Dia De Los Muertos: Dead live again in altars, artwork, celebrations

Dia De Los Muertos: Dead live again in altars, artwork, celebrations
LARA JO HIGHTOWER/Special to the Free Weekly

On June 2 and 3, a huge field on the outskirts of Prairie Grove will hold the largest selection of open-air flea market booths in the Northwest Arkansas area. From polished antiques to funky vintage treasures to rusty farm finds, shoppers should be rewarded with just about anything they’re looking for at the Junk Ranch, which boasts 150 vendors and more than 200 booths.

We asked a few vendors what they’re bringing to the event, how they got involved in junking, and what their best find ever was.

Don Wilkinson

Don Wilkinson found his way to junking the way a lot of vendors do: he kept finding great stuff while shopping for his own collection of vintage Speas Vinegar bottles. So when he retired in his mid-50s after 35 years with the Arkansas Highway Department, he threw his hat into the flea market ring and got a booth at one of the largest flea markets in the country in Canton, Texas. After 10 years of selling at Canton, he moved up to an even bigger venue — Round Top, Texas, the Holy Grail of flea markets.

“It was a lot of work on my part,” he says. “We would haul seven or eight trailer loads down between shows, store them, and then we’d go down and set up and stay two weeks, selling. We sold to people from everywhere — California and everywhere. They got to buying from me, and they actually got to buying too much. It became too much of a job, and age took over.”

Wilkinson is 85 now, and he was thrilled when the Junk Ranch opened up so near his home in Mountainburg. Though the main product he sells are chicken laying houses — he estimates he’s sold around 30,000 over the course of his junking career — the booth he runs with his son is an eclectic mix of auction, estate and farm sale finds.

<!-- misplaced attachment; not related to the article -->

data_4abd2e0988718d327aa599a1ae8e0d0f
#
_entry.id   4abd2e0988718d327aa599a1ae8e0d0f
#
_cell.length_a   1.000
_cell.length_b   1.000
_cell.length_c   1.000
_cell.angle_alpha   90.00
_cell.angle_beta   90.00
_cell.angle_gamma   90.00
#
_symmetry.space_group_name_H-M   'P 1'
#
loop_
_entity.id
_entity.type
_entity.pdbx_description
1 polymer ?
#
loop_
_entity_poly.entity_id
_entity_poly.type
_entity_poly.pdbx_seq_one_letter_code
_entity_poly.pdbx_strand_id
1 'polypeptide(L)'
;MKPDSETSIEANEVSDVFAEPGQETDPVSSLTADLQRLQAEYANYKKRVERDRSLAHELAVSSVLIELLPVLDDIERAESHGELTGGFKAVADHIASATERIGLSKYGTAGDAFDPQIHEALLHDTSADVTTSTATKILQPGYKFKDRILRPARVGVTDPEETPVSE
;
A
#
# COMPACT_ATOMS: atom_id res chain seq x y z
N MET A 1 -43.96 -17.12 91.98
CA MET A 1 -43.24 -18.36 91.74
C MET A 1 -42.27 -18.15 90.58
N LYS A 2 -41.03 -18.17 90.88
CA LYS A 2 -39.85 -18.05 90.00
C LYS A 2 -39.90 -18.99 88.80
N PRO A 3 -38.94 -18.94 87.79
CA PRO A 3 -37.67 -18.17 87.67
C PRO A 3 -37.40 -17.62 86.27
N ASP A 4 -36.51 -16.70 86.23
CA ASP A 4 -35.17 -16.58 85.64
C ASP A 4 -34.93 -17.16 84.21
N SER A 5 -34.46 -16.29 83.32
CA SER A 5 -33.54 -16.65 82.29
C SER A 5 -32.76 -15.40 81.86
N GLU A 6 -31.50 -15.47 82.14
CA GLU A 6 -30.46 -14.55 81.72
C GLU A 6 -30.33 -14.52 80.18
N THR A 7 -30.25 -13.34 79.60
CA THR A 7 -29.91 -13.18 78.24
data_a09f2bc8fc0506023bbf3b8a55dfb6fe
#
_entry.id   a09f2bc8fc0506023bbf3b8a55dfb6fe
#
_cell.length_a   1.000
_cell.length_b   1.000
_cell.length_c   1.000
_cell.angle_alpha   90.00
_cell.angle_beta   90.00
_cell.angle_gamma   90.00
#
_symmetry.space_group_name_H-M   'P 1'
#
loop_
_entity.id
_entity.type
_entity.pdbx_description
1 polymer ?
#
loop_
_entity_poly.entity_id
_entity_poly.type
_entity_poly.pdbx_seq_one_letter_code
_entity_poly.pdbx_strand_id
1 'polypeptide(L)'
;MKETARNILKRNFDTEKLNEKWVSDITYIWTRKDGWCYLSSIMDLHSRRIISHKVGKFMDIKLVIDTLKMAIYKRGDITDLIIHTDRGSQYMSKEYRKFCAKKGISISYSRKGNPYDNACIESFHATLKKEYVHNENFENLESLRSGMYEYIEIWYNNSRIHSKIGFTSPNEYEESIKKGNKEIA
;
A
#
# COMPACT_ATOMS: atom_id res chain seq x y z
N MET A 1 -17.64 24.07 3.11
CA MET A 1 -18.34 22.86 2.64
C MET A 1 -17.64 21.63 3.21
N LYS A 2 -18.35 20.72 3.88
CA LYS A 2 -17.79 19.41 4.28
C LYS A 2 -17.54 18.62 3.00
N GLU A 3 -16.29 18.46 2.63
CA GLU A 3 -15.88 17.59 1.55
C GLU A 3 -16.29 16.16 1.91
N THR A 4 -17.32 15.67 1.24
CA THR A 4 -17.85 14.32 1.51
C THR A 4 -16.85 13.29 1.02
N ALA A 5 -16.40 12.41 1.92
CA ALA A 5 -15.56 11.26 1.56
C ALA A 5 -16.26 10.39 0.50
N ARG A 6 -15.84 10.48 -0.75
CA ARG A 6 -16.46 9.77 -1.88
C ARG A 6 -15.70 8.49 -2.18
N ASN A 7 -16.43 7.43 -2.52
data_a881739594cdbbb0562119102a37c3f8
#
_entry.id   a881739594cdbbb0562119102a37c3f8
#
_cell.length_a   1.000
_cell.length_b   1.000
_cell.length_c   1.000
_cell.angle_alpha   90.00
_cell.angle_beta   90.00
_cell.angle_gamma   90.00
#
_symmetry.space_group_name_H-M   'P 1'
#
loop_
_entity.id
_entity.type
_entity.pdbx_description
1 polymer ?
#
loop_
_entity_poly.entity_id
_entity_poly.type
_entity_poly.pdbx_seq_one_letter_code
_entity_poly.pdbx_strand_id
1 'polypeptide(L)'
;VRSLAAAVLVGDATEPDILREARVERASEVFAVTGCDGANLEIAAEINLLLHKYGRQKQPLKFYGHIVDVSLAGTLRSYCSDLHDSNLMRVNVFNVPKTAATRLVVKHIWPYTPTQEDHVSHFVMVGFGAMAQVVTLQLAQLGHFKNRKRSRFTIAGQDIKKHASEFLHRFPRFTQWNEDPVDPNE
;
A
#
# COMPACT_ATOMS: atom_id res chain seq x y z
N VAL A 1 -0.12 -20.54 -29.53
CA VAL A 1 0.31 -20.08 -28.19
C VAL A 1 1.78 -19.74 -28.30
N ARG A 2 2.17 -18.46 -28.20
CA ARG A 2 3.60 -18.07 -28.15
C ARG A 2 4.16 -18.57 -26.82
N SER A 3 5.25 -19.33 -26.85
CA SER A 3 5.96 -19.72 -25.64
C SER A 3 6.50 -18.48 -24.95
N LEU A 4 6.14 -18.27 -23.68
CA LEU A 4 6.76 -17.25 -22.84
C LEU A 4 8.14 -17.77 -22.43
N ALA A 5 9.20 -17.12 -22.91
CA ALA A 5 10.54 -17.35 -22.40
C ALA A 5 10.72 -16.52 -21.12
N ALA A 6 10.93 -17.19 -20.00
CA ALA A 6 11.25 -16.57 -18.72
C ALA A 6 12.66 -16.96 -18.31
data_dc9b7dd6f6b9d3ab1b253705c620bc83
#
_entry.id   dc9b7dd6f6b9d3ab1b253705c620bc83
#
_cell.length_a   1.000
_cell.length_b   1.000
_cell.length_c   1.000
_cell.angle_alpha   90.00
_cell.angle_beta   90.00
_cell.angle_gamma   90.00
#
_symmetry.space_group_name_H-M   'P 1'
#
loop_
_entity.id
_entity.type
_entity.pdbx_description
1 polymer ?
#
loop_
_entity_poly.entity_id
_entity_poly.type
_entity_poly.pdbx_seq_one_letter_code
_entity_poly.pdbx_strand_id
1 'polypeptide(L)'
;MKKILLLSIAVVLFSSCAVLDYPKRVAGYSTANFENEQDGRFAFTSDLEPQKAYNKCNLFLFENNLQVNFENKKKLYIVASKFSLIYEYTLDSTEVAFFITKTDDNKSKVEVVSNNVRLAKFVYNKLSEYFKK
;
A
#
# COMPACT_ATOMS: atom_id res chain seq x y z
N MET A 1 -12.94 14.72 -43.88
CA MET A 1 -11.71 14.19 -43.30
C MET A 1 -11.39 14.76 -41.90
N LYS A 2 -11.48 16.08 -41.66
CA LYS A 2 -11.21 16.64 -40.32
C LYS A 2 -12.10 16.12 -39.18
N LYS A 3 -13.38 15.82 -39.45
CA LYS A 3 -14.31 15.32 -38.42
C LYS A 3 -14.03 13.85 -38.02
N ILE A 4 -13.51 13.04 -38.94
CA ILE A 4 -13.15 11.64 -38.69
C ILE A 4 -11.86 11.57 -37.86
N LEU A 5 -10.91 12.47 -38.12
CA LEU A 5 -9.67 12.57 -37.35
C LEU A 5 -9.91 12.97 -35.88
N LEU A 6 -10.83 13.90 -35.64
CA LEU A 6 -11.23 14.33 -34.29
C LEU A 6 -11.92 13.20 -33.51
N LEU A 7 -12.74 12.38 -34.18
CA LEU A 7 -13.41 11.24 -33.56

Wilkinson’s best find ever was deceptively simple: a box full of old bottle caps.

“I told my wife, ‘I found the Holy Grail,’” he remembers. “They were unused, cork-lined Dr Pepper bottle caps from 1907. The first bottle caps ever used on a Dr Pepper bottle.”

When he put them on eBay, he says, “people went crazy.”

Stacey Murphy

The Weathered Pearl

Stacey Murphy’s relationship with the Junk Ranch started off as a shopper.

“I loved the eclectic mix of old, used, collectible items and the vendor inspired pieces! I thought to myself, ‘I could do this,’” she recalls. “I applied the next year, and junk has been my livelihood ever since.”

Murphy advises yard sale shoppers to look for the signs with a torn piece of cardboard with the word “sale” scribbled across it as a marker.

“Often these sales are not advertised on social media, so it increases your chances of finding a hidden treasure,” she says.

She also hits the widely advertised sales, like the Oklahoma 100-mile Yard Sale. That’s where she found her favorite find: a 13-foot late 1800s banquet table discovered in a barn in Cleveland, Okla.

“I have done several shows all over Oklahoma and Arkansas, and I would say what sets the Junk Ranch apart from the others is the venue itself, the friendly vendors, the amazing shoppers, but most of all how well [Junk Ranch founders] Amy [Daniels] and Julie [Speed] have it organized,” Murphy says.

Tracy Davis

Rusty Heart Relics

“I have always loved old things as long as I can remember,” says Tracy Davis of Rusty Heart Relics. “My mama had an eye for the ornate and passed it along to me. We spent many a weekend traveling the roads for that elusive treasure.”